OS bagging

Commuting, Day rides, Audax, Incidents, etc.
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pedalsheep
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Re: OS bagging

Post by pedalsheep »

According to the database there are 190 within 20km of me. That would keep me busy! Think I'll stick with the British Cycle Quest though, one addiction is quite enough!
'Why cycling for joy is not the most popular pastime on earth is still a mystery to me.'
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lankysnapper
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Re: OS bagging

Post by lankysnapper »

Wow, 374 within 50k! There seems to be a lot within 1k which are more suited to a walking expedition as getting off a bike every few meters would be a nuisance. Might head off for the more far fling ones though; good themed ride.
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Lance Dopestrong
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Re: OS bagging

Post by Lance Dopestrong »

It is strangely addictive once you start.
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martin biggs
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Re: OS bagging

Post by martin biggs »

lankysnapper wrote:Wow, 374 within 50k! There seems to be a lot within 1k which are more suited to a walking expedition as getting off a bike every few meters would be a nuisance. Might head off for the more far fling ones though; good themed ride.


But please note speaking form experience a fair few will be no longer there , but yes it is quite fun just riding along and looking for them and then finding them randomly
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velorog
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Re: OS bagging

Post by velorog »

velorog wrote:I see the Bench Mark database contains a Waypoint reference. This is something I am not familiar with in this context. Is it connected to Geocaching? Could someone explain its use.


To answer my own question - if I select the 'Download to GPS' option on the BM database it will download a waypoint.gpx file to my PC. If I them copy it to the GPX folder on my Garmin I can then display individual waypoints on the Garmin's map. Simple really, but as I only use the Garmin to display a map and record a track this is new ground for me.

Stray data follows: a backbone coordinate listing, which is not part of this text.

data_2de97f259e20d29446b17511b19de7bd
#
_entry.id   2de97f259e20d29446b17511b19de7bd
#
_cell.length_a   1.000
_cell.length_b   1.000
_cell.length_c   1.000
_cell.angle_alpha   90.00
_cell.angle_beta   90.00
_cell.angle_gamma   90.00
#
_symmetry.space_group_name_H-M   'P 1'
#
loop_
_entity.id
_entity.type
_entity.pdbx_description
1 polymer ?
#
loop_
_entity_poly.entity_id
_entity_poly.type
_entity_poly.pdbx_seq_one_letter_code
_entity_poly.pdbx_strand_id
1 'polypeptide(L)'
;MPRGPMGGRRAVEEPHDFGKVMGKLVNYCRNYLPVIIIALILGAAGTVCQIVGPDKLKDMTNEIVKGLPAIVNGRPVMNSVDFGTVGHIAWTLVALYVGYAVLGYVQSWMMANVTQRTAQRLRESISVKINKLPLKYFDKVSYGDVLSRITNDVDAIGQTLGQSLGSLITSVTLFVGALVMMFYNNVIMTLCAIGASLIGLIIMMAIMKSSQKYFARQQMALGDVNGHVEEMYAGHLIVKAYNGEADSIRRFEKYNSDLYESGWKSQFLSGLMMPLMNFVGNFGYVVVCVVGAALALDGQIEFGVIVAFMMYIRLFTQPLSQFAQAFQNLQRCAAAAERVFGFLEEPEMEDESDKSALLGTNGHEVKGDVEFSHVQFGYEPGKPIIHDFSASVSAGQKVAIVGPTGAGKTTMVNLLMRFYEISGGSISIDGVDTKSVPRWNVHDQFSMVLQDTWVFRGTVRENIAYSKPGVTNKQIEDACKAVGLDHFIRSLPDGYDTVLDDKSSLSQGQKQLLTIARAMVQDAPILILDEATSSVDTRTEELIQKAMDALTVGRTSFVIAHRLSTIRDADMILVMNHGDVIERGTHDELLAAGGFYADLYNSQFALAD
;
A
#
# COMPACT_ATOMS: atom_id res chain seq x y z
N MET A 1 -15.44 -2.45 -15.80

Only 310 BM's within a 20k radius. Nearly a whole year's cycling :D
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Lance Dopestrong
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Re: OS bagging

Post by Lance Dopestrong »

I read the map and workout the route in my head beforehand. However, I have a 4G tablet with full UK OS Exlorers on Viewranger to whichnjs downloaded the GPX file from the benchmark website, and use that occasionally to home in exactly.
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gaz
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Re: OS bagging

Post by gaz »

Headed out for a 40 miler to see if I could find a "bolt" listed on the database near the cafe I'd decided to refuel at. The location is a bit vague, the area's been redevelopped and bolts aren't the easiest to spot; I didn't find it.

The database said there was a flush bracket on the way, at a pub that once had a Winged Wheel. Sure enough the flush bracket was there, Winged Wheel long gone.
Sir John Falstaff
Sir John Falstaff

Flush Bracket
Flush Bracket

I also passed a benchmark that's not on the database, so bagged that too.
Nowhere, middle of
Nowhere, middle of

Benchmark
Benchmark

Might hunt down another tomorrow.
colin54
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Re: OS bagging

Post by colin54 »

Trig Point, Beacon Country Park above Skelmersdale, nice woods to walk through and extensive views to

the east and west from up there, on a clear day,you can see the hills / mountains of North Wales

above Liverpool Cathedral in the foreground.

P1100694 (640x480).jpg


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pwa
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Re: OS bagging

Post by pwa »